Former employees put TECT Aerospace at center of federal investigation

Teresa Lee

Two former employees of TECT Aerospace in Wellington are being credited with starting a federal investigation into how the company has been making its parts since at least 2006, court documents revealed.

Complaints filed with the United States District Court in Wichita have lead to a federal investigation. Court documents received that “In requesting millions of dollars in payments for airplanes sold to the United States, Defendants falsely represented each time and airplane was sold that the wing spars and other components were manufactured in compliance with United States’ specifications.”

The sealed amended complaint against TECT alleges the company had “actual knowledge that they were not complying” to standards and continued to submit “false or fraudulent representations of compliance.”

TECT Aerospace’s Wellington facility was in charge of manufacturing wing spars — the main longitudinal beams of the airplane wings or tail that bear a significant load in flight — for Hawker Beechcraft. The parts are designated “fracture critical” by design, the documents said. The loss or breakage of a wing spar would “compromise the safety of flight. Fracture critical parts must be manufactured using processes that ensure their structural integrity is maintained.”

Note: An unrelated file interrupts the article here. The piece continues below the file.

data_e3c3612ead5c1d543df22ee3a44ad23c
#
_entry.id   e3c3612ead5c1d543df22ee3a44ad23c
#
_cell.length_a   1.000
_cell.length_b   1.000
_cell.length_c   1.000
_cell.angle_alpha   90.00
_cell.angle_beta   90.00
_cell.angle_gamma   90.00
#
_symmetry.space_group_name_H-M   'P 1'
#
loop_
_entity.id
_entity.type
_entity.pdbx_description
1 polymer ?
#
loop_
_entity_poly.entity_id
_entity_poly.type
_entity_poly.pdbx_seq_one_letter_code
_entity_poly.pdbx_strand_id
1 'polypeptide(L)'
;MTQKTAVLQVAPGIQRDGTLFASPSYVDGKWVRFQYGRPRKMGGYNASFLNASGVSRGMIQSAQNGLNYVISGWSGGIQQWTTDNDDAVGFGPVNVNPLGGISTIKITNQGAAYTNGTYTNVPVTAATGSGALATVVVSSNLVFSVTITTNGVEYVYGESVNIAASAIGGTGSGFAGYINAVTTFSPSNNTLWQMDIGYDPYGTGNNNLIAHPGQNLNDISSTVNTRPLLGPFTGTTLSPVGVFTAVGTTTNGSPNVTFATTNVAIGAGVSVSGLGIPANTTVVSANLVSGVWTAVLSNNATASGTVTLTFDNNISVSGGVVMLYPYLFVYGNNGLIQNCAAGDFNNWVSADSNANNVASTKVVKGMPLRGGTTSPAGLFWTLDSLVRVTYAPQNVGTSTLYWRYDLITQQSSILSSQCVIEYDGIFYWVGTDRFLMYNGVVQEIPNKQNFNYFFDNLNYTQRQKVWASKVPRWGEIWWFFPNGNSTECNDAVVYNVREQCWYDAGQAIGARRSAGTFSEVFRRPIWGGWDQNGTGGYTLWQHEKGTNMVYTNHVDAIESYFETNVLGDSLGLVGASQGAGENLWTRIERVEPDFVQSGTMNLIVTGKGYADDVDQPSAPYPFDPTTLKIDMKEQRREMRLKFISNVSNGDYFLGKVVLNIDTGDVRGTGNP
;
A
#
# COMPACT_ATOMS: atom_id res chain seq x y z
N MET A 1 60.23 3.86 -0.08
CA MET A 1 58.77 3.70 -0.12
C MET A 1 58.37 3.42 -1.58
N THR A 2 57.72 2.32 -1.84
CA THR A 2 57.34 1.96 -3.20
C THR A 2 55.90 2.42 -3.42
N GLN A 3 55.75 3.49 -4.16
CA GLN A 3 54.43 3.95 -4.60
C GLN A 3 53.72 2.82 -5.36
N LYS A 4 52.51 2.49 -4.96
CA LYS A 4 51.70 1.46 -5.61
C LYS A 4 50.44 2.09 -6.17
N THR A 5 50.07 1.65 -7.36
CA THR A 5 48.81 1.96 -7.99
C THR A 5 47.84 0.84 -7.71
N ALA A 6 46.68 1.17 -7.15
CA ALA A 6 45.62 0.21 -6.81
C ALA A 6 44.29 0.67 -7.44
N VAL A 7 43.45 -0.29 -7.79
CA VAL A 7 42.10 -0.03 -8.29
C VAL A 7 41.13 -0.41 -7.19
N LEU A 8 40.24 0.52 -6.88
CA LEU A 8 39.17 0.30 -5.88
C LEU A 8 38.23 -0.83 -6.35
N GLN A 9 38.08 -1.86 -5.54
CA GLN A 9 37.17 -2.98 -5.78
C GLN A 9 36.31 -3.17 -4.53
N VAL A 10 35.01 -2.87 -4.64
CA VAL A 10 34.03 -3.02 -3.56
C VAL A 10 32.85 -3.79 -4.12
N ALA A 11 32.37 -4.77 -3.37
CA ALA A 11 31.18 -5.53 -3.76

TECT was manufacturing the parts for Hawker Beechcraft as part of the JPATS program or the United States Air Force and United State’s Navy’s Joint Primary Aircraft Training System. The contract, awarded in 1995, would call for the delivery of 768 T-6A aircraft as early as 2016, the document revealed.

The document alleges TECT failed to comply with destructive inspection requirements, and even violated Hawker Beechcraft’s specifications by “among other things, ‘bashing’ with a sledgehammer fracture critical parts that were installed on airplanes that would be sold to the United States.” Hammers and pry bars were used to force the part to fit the “check fixture” supplied by Hawker Beechcraft. This process, known as “hot forming” has been banned by Hawker Beechcraft because it causes bumps and dings in the metal.

Former employees, Donald Minge, a former quality assurance director, and David Kiehl, a former plant manager and engineering manager at TECT’s Wellington facility, met with other employees on April 17, 2007 to discuss the re-work process for the spars, discovering the “bashing” and reporting it to those higher in the company. The two allege they were fired in retaliation of their attempts to stop the “bashing” at the plant and are seeking damages and civil penalties on their behalf, court document say.

Representatives for TECT Aerospace and Hawker Beechcraft were unavailable for comment.

Wellington Daily News